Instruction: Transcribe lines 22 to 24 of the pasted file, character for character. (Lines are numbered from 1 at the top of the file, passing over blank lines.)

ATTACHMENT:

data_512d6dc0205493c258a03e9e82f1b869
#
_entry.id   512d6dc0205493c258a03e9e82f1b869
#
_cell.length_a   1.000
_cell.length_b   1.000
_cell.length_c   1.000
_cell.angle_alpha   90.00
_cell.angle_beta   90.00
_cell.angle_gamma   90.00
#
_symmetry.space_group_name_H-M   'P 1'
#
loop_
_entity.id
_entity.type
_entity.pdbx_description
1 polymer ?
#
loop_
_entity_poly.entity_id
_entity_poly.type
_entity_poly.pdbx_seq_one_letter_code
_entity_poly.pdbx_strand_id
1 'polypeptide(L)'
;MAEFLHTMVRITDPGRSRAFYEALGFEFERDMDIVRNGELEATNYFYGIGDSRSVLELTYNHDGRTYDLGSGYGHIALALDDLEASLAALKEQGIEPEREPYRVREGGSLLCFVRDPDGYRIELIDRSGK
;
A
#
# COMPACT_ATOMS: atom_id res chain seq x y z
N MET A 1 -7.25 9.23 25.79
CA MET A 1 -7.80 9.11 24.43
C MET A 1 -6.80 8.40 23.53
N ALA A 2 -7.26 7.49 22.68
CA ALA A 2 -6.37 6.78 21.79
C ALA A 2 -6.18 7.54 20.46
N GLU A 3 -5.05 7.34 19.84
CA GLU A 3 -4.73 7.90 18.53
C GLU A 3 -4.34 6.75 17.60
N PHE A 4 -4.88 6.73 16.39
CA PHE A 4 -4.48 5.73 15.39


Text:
_entity_poly.type
_entity_poly.pdbx_seq_one_letter_code
_entity_poly.pdbx_strand_id